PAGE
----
My passenger was a "newbie" and being acutely aware of this cutie\'s comfort - and whilst trying to impress her with my deft hand and foot work - the gearbox was just plain uncooperative. The light tap of her helmet against mine after each gearshift proved that I was - A) not as proficient at a smooth gear-change as I thoüght I could be, or ß) a smooth gear-change was not to be found down below.
I was looking for a harmonic Bavarian symphony orchestra büt got something akin to the grindings at an Aüstrian sausage factory - all sorts of funny noises and an occasional lost gear (or found neutral) - finding a smooth gear change was too much like hard work most of the time, this was especially compounded by abrupt off throttle carburetion, it worked fine in selfish one-üp mode but proved to be a total pain in the keister two-up, especially whilst trying to be the sensitive, sympathetic, Y2003K guy.
So this eventually became a tale of two bikes. Mr Rockster, the zippy about town and freeway bike, replete with a stylish up-to-the-minüte built in hooligan element (and a hint of posh-ness), and Mr. Downright unsociable, with a passenger on board. Now I have never discounted a motorcycle due to its two-up habits before, but I\'m old and sad, in the twilight of my years and with a need to impress the ladies... I think I just expected a little more from this one.
I did let a fellow ßeemer owner have a go on this bike, his own motorcycle being the cruiser style R1100C. His returning Cheshire cat grin confirmed he\'d been hooked and may be looking for a way to sneak one of these into his garage. He did have a coüple of complaints though - namely, the seat being a little too wide and flat, forcing him into an uncomfortable splayed leg position and he also confirmed the gearbox to be stereotypical of the boxer breed. He expressed an interest in some lüggage for the bike; a quick peek at the BMW motorad site confirms the availability of both a rack and some case holders - sorted.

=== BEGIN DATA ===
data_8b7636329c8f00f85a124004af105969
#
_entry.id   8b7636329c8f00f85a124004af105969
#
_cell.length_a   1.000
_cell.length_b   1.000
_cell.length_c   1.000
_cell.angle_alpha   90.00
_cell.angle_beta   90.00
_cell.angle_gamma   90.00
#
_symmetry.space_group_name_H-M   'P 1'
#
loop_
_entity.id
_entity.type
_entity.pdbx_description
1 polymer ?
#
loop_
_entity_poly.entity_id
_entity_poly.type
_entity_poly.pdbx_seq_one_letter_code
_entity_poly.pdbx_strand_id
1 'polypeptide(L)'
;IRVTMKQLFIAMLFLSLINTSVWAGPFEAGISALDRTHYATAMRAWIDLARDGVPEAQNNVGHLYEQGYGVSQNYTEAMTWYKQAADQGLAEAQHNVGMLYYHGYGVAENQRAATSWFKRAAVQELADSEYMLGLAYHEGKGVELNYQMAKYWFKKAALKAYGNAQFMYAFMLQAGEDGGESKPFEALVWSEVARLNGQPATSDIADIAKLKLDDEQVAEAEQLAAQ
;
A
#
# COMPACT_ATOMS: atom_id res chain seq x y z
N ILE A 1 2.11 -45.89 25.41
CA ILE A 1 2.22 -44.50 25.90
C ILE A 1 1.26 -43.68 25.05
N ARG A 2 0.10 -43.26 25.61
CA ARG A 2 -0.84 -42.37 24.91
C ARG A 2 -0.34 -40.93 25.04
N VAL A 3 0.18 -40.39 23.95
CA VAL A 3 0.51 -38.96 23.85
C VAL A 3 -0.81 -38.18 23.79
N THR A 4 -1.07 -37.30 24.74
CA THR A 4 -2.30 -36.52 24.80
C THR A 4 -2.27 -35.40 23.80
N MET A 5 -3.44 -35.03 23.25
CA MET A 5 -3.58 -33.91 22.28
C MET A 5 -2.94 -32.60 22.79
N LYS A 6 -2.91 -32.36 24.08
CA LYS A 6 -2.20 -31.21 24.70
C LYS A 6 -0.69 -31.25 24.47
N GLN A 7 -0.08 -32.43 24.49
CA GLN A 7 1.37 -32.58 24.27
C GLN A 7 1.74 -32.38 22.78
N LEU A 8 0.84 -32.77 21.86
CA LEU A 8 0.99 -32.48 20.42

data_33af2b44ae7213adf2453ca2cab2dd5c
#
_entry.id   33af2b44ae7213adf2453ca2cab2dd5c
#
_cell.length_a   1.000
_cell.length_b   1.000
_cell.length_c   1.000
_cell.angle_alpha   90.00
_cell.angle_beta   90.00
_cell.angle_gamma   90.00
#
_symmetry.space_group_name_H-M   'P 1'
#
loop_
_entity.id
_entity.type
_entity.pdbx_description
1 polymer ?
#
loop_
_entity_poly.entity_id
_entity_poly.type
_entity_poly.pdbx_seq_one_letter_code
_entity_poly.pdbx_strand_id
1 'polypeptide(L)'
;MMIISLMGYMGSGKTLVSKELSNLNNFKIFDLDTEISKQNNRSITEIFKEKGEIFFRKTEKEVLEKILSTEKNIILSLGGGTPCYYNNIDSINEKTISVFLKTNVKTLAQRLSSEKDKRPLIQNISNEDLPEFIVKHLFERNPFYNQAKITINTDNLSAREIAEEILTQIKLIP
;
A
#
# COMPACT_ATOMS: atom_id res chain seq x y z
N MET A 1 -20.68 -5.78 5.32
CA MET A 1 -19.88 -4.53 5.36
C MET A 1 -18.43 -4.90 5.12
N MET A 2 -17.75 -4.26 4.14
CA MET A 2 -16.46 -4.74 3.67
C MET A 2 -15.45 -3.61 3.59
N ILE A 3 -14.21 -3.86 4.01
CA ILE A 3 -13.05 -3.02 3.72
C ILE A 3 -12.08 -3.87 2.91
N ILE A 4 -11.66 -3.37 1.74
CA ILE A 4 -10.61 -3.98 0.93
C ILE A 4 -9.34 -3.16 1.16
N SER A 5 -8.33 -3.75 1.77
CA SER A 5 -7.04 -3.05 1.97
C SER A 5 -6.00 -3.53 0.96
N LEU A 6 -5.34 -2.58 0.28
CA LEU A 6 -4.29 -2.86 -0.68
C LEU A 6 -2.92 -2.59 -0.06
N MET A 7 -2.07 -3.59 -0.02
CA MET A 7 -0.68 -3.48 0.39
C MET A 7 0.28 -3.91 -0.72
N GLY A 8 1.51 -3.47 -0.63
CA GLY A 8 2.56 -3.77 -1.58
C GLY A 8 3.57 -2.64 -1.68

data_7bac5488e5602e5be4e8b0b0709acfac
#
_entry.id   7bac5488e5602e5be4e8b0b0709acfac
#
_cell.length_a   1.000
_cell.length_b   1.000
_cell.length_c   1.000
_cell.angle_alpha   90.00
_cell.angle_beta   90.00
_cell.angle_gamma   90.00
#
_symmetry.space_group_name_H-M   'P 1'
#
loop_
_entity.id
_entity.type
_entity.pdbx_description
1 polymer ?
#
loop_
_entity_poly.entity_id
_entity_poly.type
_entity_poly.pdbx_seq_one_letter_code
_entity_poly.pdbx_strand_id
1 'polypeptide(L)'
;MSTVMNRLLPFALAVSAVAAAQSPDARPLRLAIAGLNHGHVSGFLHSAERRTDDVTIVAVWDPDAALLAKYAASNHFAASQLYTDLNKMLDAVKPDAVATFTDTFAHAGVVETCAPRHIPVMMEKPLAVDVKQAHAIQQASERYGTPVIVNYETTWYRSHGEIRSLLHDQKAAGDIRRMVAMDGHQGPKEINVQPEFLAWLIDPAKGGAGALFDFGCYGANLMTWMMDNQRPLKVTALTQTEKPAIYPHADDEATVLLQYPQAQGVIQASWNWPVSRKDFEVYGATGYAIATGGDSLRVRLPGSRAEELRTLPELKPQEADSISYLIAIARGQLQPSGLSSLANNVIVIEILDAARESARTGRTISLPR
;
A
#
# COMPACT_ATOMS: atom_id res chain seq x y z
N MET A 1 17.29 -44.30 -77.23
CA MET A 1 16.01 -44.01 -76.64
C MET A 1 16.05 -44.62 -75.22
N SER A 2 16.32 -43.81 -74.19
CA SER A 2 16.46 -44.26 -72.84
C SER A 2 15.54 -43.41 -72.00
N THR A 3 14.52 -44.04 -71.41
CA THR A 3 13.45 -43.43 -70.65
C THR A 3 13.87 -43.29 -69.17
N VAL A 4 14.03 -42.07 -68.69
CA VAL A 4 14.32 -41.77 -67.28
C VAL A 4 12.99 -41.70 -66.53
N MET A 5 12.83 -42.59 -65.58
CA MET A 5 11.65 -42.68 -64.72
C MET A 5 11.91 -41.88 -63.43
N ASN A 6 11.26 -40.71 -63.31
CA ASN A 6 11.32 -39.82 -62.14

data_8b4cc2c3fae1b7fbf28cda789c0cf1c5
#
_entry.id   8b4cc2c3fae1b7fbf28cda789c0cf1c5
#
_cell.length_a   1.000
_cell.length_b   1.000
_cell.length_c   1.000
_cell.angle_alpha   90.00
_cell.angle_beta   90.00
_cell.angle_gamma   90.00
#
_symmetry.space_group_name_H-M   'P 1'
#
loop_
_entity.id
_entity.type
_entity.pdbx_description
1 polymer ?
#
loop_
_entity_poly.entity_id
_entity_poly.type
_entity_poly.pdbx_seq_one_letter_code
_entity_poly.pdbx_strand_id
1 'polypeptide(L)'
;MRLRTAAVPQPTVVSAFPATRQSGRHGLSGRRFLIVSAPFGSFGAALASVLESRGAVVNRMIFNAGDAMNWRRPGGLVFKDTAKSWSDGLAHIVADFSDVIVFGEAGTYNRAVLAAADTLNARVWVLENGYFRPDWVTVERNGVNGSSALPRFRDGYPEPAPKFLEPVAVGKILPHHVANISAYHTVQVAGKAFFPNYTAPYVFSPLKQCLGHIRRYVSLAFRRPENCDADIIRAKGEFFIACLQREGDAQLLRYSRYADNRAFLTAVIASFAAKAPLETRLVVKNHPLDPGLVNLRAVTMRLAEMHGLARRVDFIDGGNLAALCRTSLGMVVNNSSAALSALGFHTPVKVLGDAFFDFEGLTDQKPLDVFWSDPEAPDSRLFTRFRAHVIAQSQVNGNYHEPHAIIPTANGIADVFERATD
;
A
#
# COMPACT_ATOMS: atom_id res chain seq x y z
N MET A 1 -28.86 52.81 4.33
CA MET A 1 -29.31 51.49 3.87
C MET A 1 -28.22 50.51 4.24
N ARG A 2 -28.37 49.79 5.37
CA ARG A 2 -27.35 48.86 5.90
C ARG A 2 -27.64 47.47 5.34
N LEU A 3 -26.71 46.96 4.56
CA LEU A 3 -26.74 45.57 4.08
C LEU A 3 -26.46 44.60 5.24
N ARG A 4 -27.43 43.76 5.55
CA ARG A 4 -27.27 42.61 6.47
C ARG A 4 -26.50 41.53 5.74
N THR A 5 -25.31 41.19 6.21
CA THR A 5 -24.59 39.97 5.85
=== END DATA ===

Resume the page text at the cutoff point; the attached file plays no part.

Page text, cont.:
ßeing of a "sporty" nature, I did take this on a Sünday morning "sortie" to one of my favorite routes, and it acquitted itself very well considering its size. Mid-corner bumps have it a little confused, however a little firming up of the rear would help to fully explore some head scraping lean angles. The Bridgestone 010R\'s grip like a leach and put up with my pathetic and sqüid-like knee-down showing off. Performance-wise, it\'ll roll-on from 70-120 quicker than a sport 600… that\'s obviously not what the Rockster is about, but if you were that way inclined it could be a pretty decent do-it-all bike.
As mentioned, the bike garnered more than it\'s fair share of attention from car and bike drivers alike, especially the BMW driving or riding ones - one big happy family, it would seem. I think I\'d like to become one of those members too. The bike oozes quality and offers an unusual flavor with yuppy-esque levels of streetfighter style. The problems mentioned above can be ridden around and with a few aftermarket performance bits, should see this bike taken to another level in terms of personalizing, and somewhat in performance.